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Walking With Bilbo Paperback – Jan 19 2005


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Product Description

About the Author

is the best-selling author of 'Walking with Frodo', among other books. A former youth director, she now writes and speaks to the postmodern generation about the adventure of faith--when she isn't tucked away with a good book. She's a member of the Mythopoeic Society and serves on the board of the C.S. Lewis Festival held annually in northern Michigan. Sarah lives in Durham, North Carolina, with her husband, Tom--who lovingly built her website [www.saraharthur.com].

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Amazon.com: 57 reviews
6 of 6 people found the following review helpful
Walking with Bilbo - Get it! Dec 6 2012
By Edward Lynn - Published on Amazon.com
Format: Paperback
Walking with Bilbo, by Sarah Arthur, is a wonderful little devotional book. Arthur does a very nice job of tying themes from J.R.R. Tolkien's, The Hobbit and The Lord of the Rings (LOTR) to the Bible. She has a levelheaded approach and doesn't try to force analogous ideas between Bilbo's journey and that of the Christian faith, but instead, she uses common sense and her own knowledge of Biblical stories and concepts to create this inspiring devotional.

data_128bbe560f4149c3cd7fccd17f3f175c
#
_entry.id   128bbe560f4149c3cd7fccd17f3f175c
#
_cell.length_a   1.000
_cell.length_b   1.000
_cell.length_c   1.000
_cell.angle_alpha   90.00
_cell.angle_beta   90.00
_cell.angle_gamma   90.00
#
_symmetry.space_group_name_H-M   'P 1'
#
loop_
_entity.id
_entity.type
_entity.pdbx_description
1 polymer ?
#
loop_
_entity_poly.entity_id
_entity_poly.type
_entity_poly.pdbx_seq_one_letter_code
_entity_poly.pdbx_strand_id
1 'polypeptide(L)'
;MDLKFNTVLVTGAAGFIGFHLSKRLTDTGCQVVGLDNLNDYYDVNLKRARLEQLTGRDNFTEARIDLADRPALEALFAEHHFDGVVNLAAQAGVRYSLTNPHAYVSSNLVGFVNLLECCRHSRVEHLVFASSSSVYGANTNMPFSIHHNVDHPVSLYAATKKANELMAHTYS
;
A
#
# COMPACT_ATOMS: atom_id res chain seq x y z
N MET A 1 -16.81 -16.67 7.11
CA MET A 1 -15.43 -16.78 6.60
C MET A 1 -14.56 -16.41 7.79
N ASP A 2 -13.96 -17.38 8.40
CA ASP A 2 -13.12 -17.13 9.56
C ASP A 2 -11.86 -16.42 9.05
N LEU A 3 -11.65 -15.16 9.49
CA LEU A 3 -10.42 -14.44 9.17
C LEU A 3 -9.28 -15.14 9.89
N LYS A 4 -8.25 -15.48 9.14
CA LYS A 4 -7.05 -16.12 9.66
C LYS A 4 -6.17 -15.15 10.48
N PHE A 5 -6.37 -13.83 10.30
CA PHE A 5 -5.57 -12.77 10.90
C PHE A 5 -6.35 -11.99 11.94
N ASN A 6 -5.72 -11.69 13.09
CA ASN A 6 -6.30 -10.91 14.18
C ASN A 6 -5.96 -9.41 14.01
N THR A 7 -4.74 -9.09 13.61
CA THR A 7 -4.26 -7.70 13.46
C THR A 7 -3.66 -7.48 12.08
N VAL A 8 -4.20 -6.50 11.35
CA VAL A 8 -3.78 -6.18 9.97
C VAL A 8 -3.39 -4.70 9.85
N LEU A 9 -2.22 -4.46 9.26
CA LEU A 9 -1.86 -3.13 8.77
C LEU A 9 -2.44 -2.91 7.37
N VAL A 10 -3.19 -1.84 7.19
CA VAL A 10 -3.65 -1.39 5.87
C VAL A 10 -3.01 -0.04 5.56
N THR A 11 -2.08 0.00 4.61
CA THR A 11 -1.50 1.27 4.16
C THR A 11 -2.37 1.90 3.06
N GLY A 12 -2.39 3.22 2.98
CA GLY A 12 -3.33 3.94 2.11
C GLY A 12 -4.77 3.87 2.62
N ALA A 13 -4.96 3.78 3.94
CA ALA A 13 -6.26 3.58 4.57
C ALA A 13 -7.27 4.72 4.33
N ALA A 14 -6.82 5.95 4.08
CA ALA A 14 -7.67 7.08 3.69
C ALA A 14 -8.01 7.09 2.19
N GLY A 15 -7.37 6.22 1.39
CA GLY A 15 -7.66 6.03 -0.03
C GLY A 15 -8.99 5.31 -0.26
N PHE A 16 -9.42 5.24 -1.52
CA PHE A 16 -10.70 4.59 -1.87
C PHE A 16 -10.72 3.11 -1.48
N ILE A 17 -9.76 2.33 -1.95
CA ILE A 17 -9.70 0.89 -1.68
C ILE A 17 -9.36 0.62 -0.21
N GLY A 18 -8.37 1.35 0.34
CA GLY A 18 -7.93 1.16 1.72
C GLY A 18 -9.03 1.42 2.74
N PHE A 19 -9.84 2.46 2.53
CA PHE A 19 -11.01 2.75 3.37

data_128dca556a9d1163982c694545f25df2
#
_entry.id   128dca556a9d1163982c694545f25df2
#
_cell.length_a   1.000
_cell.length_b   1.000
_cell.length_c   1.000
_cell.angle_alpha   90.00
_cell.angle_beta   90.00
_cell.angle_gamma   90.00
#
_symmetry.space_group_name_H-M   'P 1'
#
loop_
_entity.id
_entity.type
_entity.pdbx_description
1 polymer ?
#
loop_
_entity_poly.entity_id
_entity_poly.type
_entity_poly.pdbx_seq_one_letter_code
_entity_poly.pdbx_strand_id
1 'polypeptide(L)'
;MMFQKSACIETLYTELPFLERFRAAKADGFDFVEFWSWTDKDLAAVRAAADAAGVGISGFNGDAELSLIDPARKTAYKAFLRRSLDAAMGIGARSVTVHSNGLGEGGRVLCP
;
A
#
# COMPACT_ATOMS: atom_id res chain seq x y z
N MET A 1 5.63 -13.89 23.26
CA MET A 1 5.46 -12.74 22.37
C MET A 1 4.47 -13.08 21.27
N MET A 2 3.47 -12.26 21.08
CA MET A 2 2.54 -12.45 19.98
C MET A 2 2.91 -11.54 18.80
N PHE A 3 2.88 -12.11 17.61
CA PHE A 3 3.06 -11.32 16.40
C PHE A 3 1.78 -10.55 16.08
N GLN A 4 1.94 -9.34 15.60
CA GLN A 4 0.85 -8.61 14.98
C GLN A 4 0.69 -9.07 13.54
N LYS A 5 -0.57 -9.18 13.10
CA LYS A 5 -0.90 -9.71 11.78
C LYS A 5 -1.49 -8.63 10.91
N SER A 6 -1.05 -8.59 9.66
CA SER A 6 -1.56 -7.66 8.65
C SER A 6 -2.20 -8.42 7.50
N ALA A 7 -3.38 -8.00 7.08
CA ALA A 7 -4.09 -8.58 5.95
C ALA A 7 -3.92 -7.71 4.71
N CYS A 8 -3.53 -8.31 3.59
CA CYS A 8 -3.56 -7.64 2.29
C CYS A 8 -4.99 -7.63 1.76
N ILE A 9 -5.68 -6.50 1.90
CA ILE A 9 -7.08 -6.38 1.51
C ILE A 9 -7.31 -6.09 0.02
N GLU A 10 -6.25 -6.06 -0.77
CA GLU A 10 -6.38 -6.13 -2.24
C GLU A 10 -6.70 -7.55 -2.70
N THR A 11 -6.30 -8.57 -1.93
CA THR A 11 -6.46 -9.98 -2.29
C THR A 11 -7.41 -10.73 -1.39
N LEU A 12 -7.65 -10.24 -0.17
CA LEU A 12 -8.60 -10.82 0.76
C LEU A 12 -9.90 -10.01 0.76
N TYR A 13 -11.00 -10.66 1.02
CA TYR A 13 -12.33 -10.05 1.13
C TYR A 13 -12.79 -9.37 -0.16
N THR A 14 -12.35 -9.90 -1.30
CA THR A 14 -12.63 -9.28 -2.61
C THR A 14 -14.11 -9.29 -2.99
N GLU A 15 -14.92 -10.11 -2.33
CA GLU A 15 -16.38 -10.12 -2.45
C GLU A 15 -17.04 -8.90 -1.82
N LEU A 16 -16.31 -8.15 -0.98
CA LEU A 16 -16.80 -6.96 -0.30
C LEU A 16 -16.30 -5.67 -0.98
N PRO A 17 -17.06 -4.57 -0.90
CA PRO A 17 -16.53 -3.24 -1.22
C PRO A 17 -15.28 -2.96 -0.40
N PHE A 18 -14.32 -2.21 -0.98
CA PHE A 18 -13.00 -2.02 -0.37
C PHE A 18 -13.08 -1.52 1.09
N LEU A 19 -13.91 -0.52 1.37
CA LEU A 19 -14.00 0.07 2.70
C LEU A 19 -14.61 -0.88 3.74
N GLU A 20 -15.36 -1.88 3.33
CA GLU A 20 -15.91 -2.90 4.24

I was concerned (before reading the book) that Arthur might make dubious conclusions about Christian concepts within Tolkien's work--but she doesn't. Tolkien didn't intend for his work to be completely allegorical, and she understands that. Essentially, Arthur acknowledges that in all great stories, one can find Biblical themes. Arthur (who is an "unabashed Tolkien junkie" - to quote the back cover) simply focused on The Hobbit (and LOTR) to write a solid devotional. A good devotional should inspire the reader to read the Bible more, and Walking with Bilbo will likely do just that.

What if I haven't read The Hobbit? Can I still enjoy Walking with Bilbo?